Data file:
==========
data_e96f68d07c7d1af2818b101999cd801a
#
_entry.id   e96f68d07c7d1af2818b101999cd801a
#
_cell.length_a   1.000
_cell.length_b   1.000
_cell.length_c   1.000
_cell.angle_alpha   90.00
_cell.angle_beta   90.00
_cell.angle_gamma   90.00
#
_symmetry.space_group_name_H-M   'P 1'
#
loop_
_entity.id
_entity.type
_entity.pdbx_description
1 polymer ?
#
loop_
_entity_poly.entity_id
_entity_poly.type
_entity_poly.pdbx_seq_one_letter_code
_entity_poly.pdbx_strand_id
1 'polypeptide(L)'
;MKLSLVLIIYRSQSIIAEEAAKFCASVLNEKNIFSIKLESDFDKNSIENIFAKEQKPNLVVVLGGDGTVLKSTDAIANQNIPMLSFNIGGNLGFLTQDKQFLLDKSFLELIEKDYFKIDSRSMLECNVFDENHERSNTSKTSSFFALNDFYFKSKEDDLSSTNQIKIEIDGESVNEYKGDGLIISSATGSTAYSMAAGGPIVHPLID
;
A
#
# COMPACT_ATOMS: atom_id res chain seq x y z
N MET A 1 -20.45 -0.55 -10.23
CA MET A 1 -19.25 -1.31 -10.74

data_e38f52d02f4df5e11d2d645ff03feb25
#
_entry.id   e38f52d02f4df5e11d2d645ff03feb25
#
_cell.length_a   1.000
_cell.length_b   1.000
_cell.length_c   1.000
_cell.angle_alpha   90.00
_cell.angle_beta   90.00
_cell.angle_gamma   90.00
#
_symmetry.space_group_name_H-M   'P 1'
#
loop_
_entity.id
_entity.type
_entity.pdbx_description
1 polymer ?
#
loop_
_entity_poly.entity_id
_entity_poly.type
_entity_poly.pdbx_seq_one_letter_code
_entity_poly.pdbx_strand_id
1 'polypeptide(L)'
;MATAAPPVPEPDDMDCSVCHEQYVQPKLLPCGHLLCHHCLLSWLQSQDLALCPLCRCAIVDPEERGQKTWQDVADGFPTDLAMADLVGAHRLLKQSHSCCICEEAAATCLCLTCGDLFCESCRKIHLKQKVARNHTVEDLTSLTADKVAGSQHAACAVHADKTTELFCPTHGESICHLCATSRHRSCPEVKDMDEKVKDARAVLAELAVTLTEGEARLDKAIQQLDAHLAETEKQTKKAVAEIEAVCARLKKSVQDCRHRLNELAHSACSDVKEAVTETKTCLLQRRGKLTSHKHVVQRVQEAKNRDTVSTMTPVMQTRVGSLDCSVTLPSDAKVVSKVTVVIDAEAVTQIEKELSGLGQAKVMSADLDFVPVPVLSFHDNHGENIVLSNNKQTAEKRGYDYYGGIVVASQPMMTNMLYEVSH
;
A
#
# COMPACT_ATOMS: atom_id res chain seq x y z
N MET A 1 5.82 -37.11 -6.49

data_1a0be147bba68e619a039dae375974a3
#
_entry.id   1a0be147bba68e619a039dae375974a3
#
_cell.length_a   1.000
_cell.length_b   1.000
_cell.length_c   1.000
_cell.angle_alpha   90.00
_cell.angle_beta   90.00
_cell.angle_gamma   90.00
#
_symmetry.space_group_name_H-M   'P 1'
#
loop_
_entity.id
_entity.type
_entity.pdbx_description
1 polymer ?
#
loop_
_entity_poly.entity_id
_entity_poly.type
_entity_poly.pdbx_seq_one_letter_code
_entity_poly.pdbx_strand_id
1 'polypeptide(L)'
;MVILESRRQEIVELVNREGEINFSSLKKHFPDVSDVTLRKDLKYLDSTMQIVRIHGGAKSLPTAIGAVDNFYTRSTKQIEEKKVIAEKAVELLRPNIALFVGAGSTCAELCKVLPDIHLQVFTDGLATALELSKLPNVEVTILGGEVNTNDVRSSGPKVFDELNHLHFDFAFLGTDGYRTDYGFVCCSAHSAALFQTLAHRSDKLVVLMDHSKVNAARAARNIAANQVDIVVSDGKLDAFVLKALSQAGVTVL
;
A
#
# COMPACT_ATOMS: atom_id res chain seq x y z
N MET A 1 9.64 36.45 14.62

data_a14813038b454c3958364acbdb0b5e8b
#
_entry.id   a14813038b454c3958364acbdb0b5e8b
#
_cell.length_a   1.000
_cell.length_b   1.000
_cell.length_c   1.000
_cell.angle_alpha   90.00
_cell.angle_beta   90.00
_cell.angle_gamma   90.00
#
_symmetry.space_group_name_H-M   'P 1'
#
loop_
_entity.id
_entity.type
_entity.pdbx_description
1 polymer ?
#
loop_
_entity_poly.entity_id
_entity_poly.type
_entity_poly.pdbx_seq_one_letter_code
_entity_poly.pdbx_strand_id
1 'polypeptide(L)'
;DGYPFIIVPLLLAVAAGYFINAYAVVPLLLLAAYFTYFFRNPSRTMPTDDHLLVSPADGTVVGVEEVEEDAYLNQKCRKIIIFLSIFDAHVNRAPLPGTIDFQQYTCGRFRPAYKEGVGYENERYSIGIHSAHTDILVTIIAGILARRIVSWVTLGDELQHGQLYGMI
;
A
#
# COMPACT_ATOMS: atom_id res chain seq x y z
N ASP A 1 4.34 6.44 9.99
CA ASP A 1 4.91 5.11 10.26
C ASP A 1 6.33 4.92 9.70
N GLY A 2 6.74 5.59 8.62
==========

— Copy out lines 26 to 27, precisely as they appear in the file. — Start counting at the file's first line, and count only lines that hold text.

;MKLSLVLIIYRSQSIIAEEAAKFCASVLNEKNIFSIKLESDFDKNSIENIFAKEQKPNLVVVLGGDGTVLKSTDAIANQNIPMLSFNIGGNLGFLTQDKQFLLDKSFLELIEKDYFKIDSRSMLECNVFDENHERSNTSKTSSFFALNDFYFKSKEDDLSSTNQIKIEIDGESVNEYKGDGLIISSATGSTAYSMAAGGPIVHPLID
;